Costa Mesa, CA (March 9, 2007)–Alison Krauss and Union Station have been filling large arenas and sheds in recent years with their take on bluegrass and country. “Touring with Alison and Union Station gets more sonically challenging every year,” noted Cliff Miller of Greensboro, NC-based SE Systems, a sound company with extensive bluegrass and acoustic music sound reinforcement experience.
“The band is essentially a small group of acoustic musicians, and that type of music doesn’t always translate well in larger spaces. This show is intimate and subtle, and the dynamics onstage are especially important. These are just the kinds of attributes that can get lost in big venues.”
Miller and SE Systems have been touring with Krauss and Union Station since early in this decade, with soundman Bernie Velluti at the FOH mix position. These days, Velluti is joined by monitor engineer Mark Richards and Cliff Miller’s 24 year-old daughter Haley Miller, who manages stacks and racks. A total of 48 full-range cabinets culled from the SE Systems inventory received the call for current house PA needs, all of which receive PowerLight amplification from QSC in the form of 22 PowerLight PL6.0s for the house, and a pair of PL 224s from the PowerLight2 Series plus two PowerLight PL4.0 amps for frontfills.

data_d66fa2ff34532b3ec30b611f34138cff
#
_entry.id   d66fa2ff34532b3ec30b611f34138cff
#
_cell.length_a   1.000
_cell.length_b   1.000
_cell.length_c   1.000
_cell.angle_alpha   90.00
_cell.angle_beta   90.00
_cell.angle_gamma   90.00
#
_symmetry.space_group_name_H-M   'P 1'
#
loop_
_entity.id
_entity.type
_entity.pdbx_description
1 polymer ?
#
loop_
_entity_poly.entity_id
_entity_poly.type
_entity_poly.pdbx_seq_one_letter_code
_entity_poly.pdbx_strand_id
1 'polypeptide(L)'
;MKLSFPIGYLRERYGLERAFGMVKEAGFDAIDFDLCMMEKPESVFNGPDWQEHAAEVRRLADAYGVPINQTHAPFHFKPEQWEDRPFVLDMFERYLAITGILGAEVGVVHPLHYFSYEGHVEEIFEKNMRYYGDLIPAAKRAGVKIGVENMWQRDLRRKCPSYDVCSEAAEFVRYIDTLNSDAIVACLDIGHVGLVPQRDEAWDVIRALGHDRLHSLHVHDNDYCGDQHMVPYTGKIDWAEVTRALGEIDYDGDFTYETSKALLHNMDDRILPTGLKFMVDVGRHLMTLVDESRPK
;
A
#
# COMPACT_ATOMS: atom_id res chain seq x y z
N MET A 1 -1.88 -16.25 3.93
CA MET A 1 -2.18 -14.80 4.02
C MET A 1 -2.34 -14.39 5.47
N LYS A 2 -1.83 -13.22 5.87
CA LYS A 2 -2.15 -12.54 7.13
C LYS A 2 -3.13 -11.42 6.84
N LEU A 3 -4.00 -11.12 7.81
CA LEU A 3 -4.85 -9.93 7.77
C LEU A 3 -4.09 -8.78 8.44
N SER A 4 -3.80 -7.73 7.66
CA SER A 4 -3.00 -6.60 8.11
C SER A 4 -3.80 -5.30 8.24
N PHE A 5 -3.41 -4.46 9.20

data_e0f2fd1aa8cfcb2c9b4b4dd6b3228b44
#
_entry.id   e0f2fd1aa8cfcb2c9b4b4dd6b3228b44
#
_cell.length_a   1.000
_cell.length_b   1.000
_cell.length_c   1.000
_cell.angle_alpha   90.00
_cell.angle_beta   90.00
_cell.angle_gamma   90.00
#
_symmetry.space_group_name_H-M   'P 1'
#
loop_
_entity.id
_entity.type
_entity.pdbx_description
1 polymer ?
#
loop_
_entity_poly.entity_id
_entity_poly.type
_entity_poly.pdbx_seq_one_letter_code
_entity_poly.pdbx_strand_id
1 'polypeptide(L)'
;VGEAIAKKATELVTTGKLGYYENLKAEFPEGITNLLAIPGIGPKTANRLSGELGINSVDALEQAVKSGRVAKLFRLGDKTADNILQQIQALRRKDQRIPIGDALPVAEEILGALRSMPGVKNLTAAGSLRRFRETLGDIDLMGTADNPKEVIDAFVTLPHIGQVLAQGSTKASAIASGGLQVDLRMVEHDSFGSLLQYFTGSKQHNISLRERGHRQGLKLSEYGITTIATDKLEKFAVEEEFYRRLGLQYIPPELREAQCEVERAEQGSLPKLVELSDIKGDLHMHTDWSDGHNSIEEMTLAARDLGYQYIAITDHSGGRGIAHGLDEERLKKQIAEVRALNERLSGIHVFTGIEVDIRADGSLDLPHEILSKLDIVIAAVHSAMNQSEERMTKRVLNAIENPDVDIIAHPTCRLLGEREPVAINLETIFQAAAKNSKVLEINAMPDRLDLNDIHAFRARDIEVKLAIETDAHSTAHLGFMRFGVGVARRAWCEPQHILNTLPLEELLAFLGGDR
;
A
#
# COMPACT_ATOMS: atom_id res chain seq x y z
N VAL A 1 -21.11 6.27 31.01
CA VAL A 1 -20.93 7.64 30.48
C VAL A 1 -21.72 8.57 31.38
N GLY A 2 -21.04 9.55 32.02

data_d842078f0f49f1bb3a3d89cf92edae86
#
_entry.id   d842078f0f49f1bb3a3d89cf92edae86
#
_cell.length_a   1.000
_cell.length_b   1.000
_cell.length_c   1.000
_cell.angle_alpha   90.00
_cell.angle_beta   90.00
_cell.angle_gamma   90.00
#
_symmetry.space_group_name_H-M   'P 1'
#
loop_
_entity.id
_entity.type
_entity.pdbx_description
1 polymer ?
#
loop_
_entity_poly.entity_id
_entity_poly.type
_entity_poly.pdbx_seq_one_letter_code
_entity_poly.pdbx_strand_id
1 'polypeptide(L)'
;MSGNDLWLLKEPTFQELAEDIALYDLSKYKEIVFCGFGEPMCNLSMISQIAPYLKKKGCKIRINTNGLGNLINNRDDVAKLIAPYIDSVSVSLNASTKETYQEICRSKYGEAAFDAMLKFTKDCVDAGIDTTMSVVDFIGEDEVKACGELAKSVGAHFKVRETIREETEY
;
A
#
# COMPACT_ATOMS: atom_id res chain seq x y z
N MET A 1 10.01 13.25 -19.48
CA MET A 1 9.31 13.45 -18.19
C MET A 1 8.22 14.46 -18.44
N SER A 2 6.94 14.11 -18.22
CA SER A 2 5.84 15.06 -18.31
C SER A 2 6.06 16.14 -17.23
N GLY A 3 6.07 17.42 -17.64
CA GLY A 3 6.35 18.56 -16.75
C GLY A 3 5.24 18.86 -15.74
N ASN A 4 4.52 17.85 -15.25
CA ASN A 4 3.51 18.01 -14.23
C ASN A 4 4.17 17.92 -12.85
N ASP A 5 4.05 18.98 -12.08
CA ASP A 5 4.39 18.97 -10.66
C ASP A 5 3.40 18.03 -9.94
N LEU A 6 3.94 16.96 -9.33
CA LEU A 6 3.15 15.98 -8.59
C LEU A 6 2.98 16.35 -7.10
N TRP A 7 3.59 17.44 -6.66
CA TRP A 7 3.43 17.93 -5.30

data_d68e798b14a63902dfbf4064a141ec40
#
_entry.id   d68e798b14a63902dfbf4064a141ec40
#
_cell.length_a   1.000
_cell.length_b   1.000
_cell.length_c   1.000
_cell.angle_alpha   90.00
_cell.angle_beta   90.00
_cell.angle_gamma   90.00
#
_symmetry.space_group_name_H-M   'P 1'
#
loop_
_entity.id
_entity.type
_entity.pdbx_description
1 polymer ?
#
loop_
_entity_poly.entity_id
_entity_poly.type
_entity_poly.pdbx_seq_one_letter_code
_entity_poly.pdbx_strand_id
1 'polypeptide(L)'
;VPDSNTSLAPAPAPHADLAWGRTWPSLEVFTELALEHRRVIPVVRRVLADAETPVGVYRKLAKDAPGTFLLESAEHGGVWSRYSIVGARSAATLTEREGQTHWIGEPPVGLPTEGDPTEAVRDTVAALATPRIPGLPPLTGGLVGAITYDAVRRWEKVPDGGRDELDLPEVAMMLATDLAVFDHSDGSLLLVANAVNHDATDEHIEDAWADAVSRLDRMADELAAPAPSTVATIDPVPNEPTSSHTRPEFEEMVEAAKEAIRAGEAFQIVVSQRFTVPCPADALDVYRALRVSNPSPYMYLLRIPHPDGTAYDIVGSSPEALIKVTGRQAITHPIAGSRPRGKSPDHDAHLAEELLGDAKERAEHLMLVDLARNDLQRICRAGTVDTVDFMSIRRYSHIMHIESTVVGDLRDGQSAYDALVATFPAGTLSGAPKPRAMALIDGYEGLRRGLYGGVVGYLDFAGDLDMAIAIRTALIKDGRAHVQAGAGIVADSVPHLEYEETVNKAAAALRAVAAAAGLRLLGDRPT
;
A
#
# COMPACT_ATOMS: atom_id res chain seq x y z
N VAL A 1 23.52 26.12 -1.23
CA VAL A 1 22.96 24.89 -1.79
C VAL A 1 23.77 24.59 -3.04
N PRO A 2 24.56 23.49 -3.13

“In amphitheaters, we like to crank it up a little, as people listening in these kinds of environments aren’t expecting a quiet show,” Miller further related. “We’ve actually measured 98-100 dB SPL at FOH on some occasions, and the crowds love it. The tonal quality we get out of our loudspeaker arrays is directly related to our PowerLights. They provide the headroom we need for any venue and accurately reproduce every transient of the acoustical instruments, along with all of the dynamics you’d experience in a much more intimate environment.”
Running at 240 volts across the board, SE Systems’ PowerLight collection facilitates the use of smaller-gauge cable and 50-amp connectors at the racks, plus the ability to work anywhere that has a 200-amp electrical service. “We draw more current turning on the amps than we do throughout an entire show,” Miller reported. “Running at a higher voltage keeps things cooler, saves us money, and gives us a good feeling knowing that we’re conserving resources too.”